The IAB Europe has posted a statement to its web page about the developments, acknowledging what it refers to as an “interim ruling” and the referral of concerns to the CJEU — which it says it “welcomes”.
“The interpretation of the notions of personal data and controllership embraced by the APD [Belgian DPA] is unnecessarily broad from a consumer protection point of view and has significant negative implications for the development of open standards and the Codes of Conduct foreseen in the GDPR,” added Townsend Feehan, IAB Europe’s CEO, in a canned comment. “It would place an unacceptable financial burden on host organisations, discouraging the development of these important compliance tools”.
In a statement on its web page, the Belgian authority writes that it will “now have to further analyse the ruling before being able to express itself in more detail on its content” but it professes itself “already pleased with this decision, which will further clarify key concepts of the GDPR such as the definition of the concept of data controller, and its applicability to framework designers”.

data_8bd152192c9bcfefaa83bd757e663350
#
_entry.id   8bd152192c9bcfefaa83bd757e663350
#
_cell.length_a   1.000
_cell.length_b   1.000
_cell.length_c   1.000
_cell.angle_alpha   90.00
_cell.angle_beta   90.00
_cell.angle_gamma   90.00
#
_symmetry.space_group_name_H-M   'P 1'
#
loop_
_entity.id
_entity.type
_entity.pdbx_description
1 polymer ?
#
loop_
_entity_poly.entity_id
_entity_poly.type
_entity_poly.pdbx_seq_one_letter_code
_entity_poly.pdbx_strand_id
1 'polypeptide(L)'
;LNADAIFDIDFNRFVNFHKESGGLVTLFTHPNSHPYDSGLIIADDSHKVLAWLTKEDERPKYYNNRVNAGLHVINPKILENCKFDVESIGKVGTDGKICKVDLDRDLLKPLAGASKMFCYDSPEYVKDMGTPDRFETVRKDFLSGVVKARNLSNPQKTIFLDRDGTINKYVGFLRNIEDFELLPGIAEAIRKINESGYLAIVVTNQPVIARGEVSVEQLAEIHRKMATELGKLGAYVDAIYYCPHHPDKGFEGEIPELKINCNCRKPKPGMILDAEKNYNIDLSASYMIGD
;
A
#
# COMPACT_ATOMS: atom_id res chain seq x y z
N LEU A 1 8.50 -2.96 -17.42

Hielke Hijmans, chairman of the DPA’s Litigation Chamber, added in a statement: “The IAB Europe case, in which we ruled in February, has an impact that goes far beyond Belgium. That’s why we think it is a good thing that it is being discussed at the European level, at the Court of Justice of the EU.”
The authority goes on to create that its choice has “made an important contribution to the protection of Internet users’ privacy in Europe, through its analysis of the mechanism for recording users’ preferences for targeted online advertising”, additional arguing: “It will raise awareness about online advertising, and especially about the mechanism behind the consent to receive targeted advertising.”
The DPA statement adds that Belgium will “discuss possible next steps with its EU counterparts”.
Which, effectively, sounds a tiny bit like ‘watch this space’…